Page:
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Ecological Aspects of the Pirate Perch (Aphredoderus sayanus) in East Texas Streams

Valerie Castillo1, Jake Swanson1,2, and Carmen G. Montaña1,*

1Department of Biology, Stephen F. Austin State University, Nacogdoches, TX 75962. 2Division of Environmental Science, Arthur Temple College of Forestry and Agriculture, Stephen F. Austin State University, Nacogdoches TX 75962. *Corresponding author.

Southeastern Naturalist, Volume 21, Issue 4 (2022): 299–315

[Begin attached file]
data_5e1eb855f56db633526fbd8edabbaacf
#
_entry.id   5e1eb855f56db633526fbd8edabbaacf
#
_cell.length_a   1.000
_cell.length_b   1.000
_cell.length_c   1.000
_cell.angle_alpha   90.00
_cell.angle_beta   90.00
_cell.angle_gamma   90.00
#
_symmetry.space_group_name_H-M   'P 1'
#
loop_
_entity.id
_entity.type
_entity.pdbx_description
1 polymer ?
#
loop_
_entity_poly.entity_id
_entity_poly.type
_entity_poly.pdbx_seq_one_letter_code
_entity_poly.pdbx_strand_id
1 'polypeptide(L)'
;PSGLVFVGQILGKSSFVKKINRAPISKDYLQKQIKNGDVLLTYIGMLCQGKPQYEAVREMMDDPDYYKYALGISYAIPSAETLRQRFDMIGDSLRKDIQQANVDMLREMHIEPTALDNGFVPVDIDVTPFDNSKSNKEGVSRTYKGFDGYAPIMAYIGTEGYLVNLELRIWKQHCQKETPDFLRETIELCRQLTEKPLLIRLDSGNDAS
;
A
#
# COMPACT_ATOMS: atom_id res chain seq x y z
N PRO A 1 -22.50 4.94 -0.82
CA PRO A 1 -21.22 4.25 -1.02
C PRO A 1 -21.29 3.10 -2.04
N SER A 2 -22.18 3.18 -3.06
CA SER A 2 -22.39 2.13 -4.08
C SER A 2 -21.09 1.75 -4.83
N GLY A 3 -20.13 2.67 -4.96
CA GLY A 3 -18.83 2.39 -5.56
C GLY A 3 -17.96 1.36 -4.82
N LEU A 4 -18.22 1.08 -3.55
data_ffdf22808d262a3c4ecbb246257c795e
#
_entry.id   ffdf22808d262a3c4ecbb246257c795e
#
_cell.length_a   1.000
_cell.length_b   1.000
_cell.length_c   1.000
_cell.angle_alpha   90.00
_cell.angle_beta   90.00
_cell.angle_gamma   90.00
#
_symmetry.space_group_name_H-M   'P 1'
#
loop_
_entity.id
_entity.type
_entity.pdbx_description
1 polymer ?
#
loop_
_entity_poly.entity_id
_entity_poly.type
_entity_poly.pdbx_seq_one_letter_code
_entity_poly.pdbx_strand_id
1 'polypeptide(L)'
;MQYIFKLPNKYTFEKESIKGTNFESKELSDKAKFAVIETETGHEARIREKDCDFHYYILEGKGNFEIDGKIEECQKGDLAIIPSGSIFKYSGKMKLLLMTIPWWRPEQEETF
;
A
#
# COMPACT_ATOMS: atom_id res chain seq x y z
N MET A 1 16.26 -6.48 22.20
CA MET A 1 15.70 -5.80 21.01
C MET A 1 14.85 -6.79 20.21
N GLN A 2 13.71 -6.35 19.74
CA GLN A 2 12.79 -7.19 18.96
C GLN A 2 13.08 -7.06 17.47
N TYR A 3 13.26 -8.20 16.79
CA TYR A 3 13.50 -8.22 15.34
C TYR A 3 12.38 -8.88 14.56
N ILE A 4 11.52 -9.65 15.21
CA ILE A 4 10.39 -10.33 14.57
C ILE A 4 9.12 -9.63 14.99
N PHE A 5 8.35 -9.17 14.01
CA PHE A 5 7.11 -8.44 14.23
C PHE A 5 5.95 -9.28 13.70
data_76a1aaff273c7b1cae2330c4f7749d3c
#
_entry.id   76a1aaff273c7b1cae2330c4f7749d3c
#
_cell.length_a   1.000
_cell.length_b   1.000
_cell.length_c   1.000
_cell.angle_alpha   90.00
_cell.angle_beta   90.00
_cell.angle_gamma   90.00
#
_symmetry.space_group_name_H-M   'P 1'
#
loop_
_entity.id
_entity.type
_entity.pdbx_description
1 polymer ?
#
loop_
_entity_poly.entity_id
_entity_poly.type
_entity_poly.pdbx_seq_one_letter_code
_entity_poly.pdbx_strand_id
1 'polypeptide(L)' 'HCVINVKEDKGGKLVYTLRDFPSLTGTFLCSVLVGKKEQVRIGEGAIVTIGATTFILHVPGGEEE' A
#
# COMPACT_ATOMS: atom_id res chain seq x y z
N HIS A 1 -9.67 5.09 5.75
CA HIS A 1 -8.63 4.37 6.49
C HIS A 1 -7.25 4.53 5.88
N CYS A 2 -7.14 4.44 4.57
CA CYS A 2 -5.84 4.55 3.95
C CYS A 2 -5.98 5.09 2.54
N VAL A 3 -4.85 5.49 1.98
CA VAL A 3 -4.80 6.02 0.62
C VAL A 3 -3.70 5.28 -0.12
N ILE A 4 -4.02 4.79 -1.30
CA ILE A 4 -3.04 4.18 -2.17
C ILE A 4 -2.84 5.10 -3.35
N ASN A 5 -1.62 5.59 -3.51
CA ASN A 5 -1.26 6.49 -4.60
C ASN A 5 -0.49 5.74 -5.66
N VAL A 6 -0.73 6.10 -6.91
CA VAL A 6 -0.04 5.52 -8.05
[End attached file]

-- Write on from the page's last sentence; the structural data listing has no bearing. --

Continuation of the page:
Aphredoderus sayanus (Pirate Perch) is a cryptic fish species inhabiting rivers throughout the eastern United States. We sampled Pirate Perch across 16 streams in 4 river basins (Trinity, Neches, Sabine, and Cypress) within east Texas to examine their relative abundance, habitat associations, and to describe their diet and reproductive biology. Ninety-five individuals were collected across all river basins, with streams within the Neches River containing the highest number of occurrences. Instream habitat conditions varied among basins, with major differences reflected by flow regimes, water depth, and substrate diversity. Pirate Perch were primarily associated with streams having lentic flows, shallow waters that contained woody structures, and substrates dominated by leaf litter and detritus. Insectivory was confirmed for the species. Microplastics were also documented for the first time in their stomach contents. Maximum fecundity was 2161 eggs, and ova development indicated multiple clutches of eggs during their reproductive period.

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